Emiel cautions the novice, "be careful of the newstars, for some are born and in two years are gone".

 Emiel felt it was imperative to visit the loft you have chosen and to study the background of the birds and the fancier’s methods. This should be a fancier who does well at all distances.

 Next, he suggested, you should ask to see not only his results,but also those of otherfanciers who have performed well with his pigeons.

 I was most impressed when Emiel shared "TWO HUGE SCRAPBOOKS" filled with testimonials and letters from fanciers all over the world who have enjoyed success with their family of pigeons.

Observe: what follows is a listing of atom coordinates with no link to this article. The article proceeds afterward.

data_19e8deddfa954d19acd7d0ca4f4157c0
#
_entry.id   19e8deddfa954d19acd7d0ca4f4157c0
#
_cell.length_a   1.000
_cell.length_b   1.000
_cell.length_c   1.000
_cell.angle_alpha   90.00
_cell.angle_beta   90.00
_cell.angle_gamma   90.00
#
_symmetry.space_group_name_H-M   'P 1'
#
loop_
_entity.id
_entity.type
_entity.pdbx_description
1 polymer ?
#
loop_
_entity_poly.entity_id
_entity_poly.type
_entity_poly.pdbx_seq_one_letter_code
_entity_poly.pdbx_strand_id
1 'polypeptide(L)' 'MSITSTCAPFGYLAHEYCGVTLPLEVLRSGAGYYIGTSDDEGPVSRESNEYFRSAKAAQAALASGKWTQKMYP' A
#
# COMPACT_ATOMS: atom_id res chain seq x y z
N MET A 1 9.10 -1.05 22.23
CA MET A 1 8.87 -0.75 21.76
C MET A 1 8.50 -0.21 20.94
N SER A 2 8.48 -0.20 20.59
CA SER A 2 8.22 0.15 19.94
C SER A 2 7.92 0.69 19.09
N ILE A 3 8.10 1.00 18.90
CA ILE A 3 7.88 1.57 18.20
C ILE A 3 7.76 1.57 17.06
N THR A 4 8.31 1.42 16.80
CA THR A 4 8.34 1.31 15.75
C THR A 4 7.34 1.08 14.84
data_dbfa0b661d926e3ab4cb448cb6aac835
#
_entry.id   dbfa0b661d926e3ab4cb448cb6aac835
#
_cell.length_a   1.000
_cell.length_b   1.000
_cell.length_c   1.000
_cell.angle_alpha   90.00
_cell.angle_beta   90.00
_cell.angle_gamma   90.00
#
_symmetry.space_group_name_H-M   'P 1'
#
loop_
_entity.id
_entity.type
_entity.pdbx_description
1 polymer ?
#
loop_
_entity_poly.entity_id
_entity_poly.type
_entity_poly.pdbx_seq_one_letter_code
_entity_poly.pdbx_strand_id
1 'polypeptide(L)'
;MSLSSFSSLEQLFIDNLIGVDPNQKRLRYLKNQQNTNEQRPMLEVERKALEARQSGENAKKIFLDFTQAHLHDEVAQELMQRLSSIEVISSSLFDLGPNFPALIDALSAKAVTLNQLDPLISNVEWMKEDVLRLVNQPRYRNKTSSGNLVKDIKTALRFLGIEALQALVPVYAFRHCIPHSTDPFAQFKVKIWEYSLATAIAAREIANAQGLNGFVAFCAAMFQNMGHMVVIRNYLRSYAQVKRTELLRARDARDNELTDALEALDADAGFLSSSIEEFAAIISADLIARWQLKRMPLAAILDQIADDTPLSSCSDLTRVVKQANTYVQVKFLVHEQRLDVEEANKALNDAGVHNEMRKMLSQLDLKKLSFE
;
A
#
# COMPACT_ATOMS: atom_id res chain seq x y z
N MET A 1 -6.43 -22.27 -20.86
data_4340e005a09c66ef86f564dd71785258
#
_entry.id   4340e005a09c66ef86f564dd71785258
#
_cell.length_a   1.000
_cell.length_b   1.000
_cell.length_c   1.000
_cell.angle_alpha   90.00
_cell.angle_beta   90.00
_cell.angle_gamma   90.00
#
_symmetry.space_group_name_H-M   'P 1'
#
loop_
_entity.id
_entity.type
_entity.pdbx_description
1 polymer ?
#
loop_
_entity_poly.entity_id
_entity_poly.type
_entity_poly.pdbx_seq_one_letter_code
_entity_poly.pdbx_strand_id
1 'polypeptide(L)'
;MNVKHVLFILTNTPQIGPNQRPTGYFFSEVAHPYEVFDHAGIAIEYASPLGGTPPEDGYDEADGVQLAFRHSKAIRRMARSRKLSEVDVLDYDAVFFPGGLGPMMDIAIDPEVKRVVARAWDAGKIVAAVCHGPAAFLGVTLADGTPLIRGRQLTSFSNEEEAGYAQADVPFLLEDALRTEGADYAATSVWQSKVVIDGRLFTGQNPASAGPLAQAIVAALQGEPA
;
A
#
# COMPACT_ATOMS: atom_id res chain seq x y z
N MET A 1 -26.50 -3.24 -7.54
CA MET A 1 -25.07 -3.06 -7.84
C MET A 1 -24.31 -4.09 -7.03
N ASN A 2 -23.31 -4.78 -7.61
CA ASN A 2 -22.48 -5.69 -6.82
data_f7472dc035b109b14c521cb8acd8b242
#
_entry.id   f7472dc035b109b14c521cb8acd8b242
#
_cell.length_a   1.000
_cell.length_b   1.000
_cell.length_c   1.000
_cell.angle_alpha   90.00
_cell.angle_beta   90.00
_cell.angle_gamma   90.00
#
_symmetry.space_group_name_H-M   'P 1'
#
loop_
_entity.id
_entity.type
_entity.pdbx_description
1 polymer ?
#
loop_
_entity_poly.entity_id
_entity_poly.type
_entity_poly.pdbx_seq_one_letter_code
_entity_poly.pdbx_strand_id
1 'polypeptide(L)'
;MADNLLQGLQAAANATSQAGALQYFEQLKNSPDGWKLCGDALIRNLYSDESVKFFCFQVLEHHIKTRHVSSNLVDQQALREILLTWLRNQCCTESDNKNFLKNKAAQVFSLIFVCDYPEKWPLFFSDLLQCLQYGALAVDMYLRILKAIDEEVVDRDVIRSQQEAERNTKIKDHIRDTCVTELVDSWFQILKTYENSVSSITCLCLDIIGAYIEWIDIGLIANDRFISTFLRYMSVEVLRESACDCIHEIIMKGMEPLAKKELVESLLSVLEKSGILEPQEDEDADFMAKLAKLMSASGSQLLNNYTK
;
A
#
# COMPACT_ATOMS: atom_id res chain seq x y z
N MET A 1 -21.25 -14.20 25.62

His next advice was," if you are ready to pay his prices, buy at least 4 pigeons to start with. Practice the methods of this fancier where possible," and Emiel feels that, "within three years the OLD MAN should be PROUD to say you are a CHAMPION".


 In conclusion, I must say that visiting the loft of the DeWeerdt's was not only informative, but I was moved by their sincerity and honesty. I was left with the impression that, yes, there is a FUTURE IN RACING PIGEONS